Causes of traffic accidents as perceived by pre-driving adolescents

Tova Rosenbloom, Adar Ben Eliyahu, Dan Nemrodov

Research output: Contribution to journalArticlepeer-review


We examined pre-driving adolescents' opinions towards traffic accidents. 326 girls and boys from the ninth grade (ages 14-15) were asked to respond to open-ended questions concerning the causes of traffic accidents and possible interventions. Among the three most frequent reasons for traffic accidents was the driver's personal reasons, such as anger. The next was related to "the driver and the law," followed by driving under the influence of alcohol. With regard to ways for reducing traffic accidents, the most frequent response was that more information should be made available in the form of awareness raising, advertising, lectures and courses in schools and work place. High school was perceived by most participants as a place for promoting information and awareness. Girls generated significantly more answers than boys, and were more optimistic in the success of interventions to reduce traffic accidents.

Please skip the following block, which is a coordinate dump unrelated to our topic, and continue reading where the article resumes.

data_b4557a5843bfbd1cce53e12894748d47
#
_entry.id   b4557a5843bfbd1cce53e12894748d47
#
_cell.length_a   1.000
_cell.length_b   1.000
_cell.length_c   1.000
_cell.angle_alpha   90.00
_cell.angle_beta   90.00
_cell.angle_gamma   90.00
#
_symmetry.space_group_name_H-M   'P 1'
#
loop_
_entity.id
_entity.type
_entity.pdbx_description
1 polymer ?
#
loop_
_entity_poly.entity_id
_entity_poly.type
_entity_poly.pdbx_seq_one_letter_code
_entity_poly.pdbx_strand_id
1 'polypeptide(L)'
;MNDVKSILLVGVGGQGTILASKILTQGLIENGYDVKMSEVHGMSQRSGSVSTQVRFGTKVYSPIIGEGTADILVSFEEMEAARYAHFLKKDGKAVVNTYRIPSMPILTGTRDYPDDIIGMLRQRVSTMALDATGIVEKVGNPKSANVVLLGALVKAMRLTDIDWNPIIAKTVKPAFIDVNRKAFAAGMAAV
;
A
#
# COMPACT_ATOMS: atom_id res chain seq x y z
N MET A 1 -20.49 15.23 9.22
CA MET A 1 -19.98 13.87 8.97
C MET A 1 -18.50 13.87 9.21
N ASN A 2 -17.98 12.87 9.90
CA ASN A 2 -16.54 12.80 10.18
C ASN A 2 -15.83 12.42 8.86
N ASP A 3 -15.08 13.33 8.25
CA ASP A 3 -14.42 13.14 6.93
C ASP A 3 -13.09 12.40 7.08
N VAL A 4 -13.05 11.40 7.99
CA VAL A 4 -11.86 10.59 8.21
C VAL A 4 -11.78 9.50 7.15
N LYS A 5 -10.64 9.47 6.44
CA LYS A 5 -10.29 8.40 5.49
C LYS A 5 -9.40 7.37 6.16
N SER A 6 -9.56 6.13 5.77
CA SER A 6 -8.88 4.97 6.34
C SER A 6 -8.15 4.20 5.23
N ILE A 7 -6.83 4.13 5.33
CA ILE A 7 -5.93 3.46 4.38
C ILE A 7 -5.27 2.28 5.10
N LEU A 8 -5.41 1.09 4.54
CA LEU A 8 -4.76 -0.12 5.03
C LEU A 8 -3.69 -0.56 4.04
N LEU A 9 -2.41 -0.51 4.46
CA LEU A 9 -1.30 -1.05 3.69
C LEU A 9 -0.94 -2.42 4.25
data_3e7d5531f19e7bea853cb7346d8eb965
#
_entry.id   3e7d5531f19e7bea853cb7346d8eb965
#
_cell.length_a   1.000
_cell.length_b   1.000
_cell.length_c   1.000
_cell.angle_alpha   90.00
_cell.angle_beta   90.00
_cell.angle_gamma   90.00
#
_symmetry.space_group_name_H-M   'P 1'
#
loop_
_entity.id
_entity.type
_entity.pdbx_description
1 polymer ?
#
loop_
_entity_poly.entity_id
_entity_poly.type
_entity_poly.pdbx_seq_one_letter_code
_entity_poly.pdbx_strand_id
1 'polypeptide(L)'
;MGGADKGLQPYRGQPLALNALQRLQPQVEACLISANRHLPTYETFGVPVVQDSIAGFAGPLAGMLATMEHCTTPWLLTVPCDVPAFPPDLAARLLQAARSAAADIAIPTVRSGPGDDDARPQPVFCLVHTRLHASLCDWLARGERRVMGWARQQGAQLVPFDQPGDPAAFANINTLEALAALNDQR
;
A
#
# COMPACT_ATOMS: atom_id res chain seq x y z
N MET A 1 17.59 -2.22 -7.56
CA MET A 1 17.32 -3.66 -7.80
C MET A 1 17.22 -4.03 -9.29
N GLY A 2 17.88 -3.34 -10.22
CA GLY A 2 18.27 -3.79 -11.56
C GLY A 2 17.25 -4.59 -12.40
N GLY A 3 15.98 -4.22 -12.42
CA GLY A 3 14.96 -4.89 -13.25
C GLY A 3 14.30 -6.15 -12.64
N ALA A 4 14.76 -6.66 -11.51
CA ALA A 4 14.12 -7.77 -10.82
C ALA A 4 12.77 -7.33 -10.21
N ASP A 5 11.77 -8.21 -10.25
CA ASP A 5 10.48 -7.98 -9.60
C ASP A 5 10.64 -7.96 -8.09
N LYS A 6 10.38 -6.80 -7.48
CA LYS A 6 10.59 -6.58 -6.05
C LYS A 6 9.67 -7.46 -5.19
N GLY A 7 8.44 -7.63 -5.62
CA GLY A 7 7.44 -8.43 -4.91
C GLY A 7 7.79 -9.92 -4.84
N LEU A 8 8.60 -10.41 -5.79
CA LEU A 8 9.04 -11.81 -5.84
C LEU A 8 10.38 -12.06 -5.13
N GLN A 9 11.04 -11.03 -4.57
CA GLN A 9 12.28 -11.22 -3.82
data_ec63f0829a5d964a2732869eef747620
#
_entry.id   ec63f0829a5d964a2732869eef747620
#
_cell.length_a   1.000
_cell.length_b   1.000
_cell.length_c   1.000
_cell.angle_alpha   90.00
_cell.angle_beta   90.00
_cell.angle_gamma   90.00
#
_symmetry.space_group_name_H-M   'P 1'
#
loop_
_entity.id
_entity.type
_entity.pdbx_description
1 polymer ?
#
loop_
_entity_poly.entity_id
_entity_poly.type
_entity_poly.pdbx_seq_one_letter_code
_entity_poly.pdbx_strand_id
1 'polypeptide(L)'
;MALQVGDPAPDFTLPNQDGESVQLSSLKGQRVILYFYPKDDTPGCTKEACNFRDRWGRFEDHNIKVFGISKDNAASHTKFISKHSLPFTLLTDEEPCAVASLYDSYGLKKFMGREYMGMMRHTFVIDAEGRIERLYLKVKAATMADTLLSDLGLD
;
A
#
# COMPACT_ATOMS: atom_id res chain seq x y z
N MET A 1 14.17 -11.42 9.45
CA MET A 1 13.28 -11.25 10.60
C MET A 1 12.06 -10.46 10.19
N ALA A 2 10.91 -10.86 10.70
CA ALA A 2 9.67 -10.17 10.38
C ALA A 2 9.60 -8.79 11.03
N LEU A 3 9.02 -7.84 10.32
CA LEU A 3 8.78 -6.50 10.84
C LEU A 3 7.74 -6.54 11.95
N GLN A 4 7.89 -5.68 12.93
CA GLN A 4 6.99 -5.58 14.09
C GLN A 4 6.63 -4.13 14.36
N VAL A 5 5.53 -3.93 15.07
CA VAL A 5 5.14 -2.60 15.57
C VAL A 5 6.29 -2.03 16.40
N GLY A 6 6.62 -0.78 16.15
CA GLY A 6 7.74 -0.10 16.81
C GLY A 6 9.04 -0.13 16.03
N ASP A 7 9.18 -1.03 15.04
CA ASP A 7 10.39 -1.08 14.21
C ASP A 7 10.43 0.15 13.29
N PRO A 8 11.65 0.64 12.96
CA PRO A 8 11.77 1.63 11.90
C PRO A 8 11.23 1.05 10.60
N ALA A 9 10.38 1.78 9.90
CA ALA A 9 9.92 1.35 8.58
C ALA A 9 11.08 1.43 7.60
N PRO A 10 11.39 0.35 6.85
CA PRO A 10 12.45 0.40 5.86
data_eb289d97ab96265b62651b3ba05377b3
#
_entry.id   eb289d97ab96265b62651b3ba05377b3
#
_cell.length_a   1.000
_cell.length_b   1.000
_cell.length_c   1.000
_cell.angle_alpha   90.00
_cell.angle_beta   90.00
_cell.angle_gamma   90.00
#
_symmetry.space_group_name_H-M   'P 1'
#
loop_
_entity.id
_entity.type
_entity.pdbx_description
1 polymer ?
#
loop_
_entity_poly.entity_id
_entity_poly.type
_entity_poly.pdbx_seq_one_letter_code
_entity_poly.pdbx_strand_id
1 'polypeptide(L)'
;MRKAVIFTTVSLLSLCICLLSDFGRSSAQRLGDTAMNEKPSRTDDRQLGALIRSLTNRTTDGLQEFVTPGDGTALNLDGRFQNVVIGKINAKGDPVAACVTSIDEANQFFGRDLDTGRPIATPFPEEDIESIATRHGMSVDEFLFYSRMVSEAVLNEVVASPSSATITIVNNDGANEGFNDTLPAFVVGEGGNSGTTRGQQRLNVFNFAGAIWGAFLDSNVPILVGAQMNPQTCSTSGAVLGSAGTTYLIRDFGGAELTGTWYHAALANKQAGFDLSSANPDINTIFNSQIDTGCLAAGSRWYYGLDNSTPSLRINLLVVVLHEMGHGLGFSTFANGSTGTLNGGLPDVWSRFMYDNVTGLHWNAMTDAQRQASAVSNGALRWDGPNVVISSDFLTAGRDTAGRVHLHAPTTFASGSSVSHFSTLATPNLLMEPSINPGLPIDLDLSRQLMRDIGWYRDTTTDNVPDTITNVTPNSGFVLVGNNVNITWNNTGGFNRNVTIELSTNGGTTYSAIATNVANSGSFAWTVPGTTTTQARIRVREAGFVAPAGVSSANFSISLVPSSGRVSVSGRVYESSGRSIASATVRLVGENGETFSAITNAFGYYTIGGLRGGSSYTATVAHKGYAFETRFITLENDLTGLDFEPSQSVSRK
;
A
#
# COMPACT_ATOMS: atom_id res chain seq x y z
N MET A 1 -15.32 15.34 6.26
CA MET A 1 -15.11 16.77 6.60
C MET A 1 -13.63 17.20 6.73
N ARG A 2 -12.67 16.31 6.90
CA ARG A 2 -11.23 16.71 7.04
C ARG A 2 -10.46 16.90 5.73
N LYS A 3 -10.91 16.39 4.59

Original languageEnglish
Pages (from-to)533-549
Number of pages17
JournalNorth American Journal of Psychology
Issue number3
StatePublished - Dec 2016

Bibliographical note

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ASJC Scopus subject areas

  • Education
  • Developmental and Educational Psychology
  • Sociology and Political Science
  • General Psychology


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